Tuesday, February 7, 2012

Tonight's TV Talk: 'Switched at Birth', 'The River', 'Ringer', 'Unforgettable', 'Parenthood', and 'Southland'...





TV Talk for Tuesday, February 7th 2012


Switched at Birth (ABC Family, 8pm) - S1, Ep16: "Los Dos Fritos" - Adrianna (Ivonne Coll) is my new favorite. At the end of last week's episode, anyone who sympathized with Bay (Vanessa Marano) spewed some pretty heavy anger Adrianna's way for potentially deporting Angelo (Gilles Marini), and yet tonight, when introduced to the other grandmother (Meredith Baxter), we got a taste at what real negative action against family was. I loved the parallels between Regina (Constance) and Kathryn (Lea Thompson) in how they had trouble relating to their mothers tonight. She all but disowned Bay upon meeting Daphne (Katie Leclerc). It's one thing to be swept up in the uncanny resemblance to Kathryn or want to get to know the girl who was stripped from your life for the past sixteen years, but she blatantly ignored Bay from the get-go, writing her off as a stranger simply because they didn't actually share a bloodline. It was just cold. Though I do like the point she was bringing up about nature versus nurture-- that's what's so fascinating about this show-- but I hated the bigoted approach she took. And I do also think Bay dodged the bullet getting the art book instead of that Kennish family cameo. Sure, it had sentimental value or whatever, but no sixteen year-old is going to wear a broach! Daphne did the right thing, giving it back, for a handful of reasons. Speaking of jewelry, Simon (Maiara Walsh)'s tirade over a missing watch was just another notch in the "I hate Simone" belt. No, really, I hate Simone. Whether or not she's actually just molding Toby (Lucas Grabeel) is not the issue here. I actually like his new sound and want him to break out of Wilke (Austin Butler)'s non-talented shadow anyway. Simone just irks me. Maybe I sympathize with Bay more than I realized; maybe she just seems like the typical rich, popular girl who really has no substance; maybe I just find it distracting that she barely moves her jaw when she talks so it always looks like she's gritting her teeth, even when she overcompensates by smiling through the words. She poisons her own well! As far as friends go, I miss Bay's "I assumed he was gay" ex-boyfriend! And I really miss Blair Redford! Thematically, the community service storyline served to tie together the two halves of the "very special episode" dealing with prejudice-- but only as a device. There was nothing organic about the way all of a sudden Daphne was slapped in the fast with where she used to live and how far away she is now. It really shouldn't be an issue of geography or the color of one's skin; the issue the show should have addressed was the fact that in Daphne's move, she seemed to have cut off old friends. She didn't have to do that; she just got sucked into this new life. If there's anything to feel guilty about it, it's that-- not a new zip code or white-washed group of friends. Oh and speaking of friends: WHERE THE HELL WAS EMMETT (Sean Berdy)!?!?!?! I would have forgiven all the out of nowhere teaching moments if the episode featured Emmett.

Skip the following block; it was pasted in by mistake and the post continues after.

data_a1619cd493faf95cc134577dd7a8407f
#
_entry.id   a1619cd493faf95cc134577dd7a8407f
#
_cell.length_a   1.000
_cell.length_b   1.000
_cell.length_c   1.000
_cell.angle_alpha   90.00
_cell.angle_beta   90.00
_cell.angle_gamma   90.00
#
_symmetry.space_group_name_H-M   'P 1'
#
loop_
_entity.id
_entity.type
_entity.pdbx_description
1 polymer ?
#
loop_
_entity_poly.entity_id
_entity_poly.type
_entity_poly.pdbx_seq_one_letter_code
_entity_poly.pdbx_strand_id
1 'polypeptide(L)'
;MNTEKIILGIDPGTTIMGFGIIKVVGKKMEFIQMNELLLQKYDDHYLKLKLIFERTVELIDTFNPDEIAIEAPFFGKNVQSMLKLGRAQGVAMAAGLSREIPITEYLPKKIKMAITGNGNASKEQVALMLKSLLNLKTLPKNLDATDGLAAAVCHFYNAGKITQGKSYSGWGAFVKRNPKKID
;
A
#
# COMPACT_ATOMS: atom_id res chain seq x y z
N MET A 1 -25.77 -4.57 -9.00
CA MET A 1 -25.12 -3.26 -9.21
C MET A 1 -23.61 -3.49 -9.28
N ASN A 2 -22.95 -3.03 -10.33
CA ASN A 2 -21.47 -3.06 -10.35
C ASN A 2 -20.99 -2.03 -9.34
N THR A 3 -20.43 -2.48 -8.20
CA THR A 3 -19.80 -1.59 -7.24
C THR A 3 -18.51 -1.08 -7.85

The River (ABC, 9pm) - S1, Ep1: "Pilot" - You know, I didn't catch it at first, but the way Tess (Leslie Hope) is so desperate to get her son Lincoln (Joe Anderson) to go with her down to the Amazon to hunt for the missing and presumed dead Emmet (Bruce Greenwood) seemed a little too advantageous. I mean, I know she loved him, being his wife and all, and I know she didn't want to give up on him without seeing a body and knowing for sure one way or the other if he was really dead or maybe just run off somewhere, but I couldn't ignore the payday she seemed to be desperately seeking. Maybe I'm reading too much into one little throw-away line, but I felt like I had to with this show. Though it is impeccably produced and creatively shot (all sense of motion sickness aside), it still relied a bit heavier on the thrills and scares and "what was that?"s around every corner than on really letting us get to know the characters. So far Lena (Eloise Mumford) is the most interesting to me, but also the most of a riddle. Sure, Jahel (Paulina Gaitan) has the most profound connection to the land-- or lack thereof, so to speak-- but her spiritual connection requires a suspension of disbelief that I'm not yet sure I want to extend. Plus, I get this "creepy little girl ghost" vibe from her, so... Lena, on the other hand, is complicated for other reasons: she clearly has a history with this family from the time of her youth, and yet there is a contention between her and Tess that seems to imply an affair. Maybe not a physical one-- if Emmet saw her as a daughter that would be icky-- but he certainly cared a lot about her-- enough to bring her into his inner circle of trust with his tapes, anyway. It seemed very clear that he left her-- and Emilio (Daniel Zacapa), and perhaps even his regular producer-- behind for a reason: because he sensed the dangers lying in front of him and wanted to ensure the safety of those he cared about. That's why it made it so hard to connect with the angry, kind of bratty Lincoln-- clearly his father left him behind time and again to protect his son, and his son just wanted to sulk over self-entitled abandonment issues rather than see the bigger picture. It should be interesting to see how these blue butterflies play in (ironic that just yesterday ABC dealt with a blue butterfly of a different kind on Castle; how's that for synergy!?) because it appeared clear that something is watching over this crew and inhabiting these beings, but it remains to be seen if this something is out for equal protection or to do them in. This "found footage" style show may not be a "pick them off one by one" type-- though I'm not entirely convinced it's not considering quite a few of these characters feeling nothing but expendable already, especially A.J. (Shaun Parkes). He already exhibited quite selfish behavior in preferring to get the shot over helping Lena, and he became visibly scared when encountering that thing on the deck, so he is a liability in a number of ways. And Lincoln already has it out for him. Actually, on second thought, I do think we should expect the actual death toll to rise while still not being sure of Emmet's own fate. But if Emmet is not dead-- if the reason he was able to transport himself into Jahel through that blue butterfly-- then a lot of what we've already seen so far will be cheapened.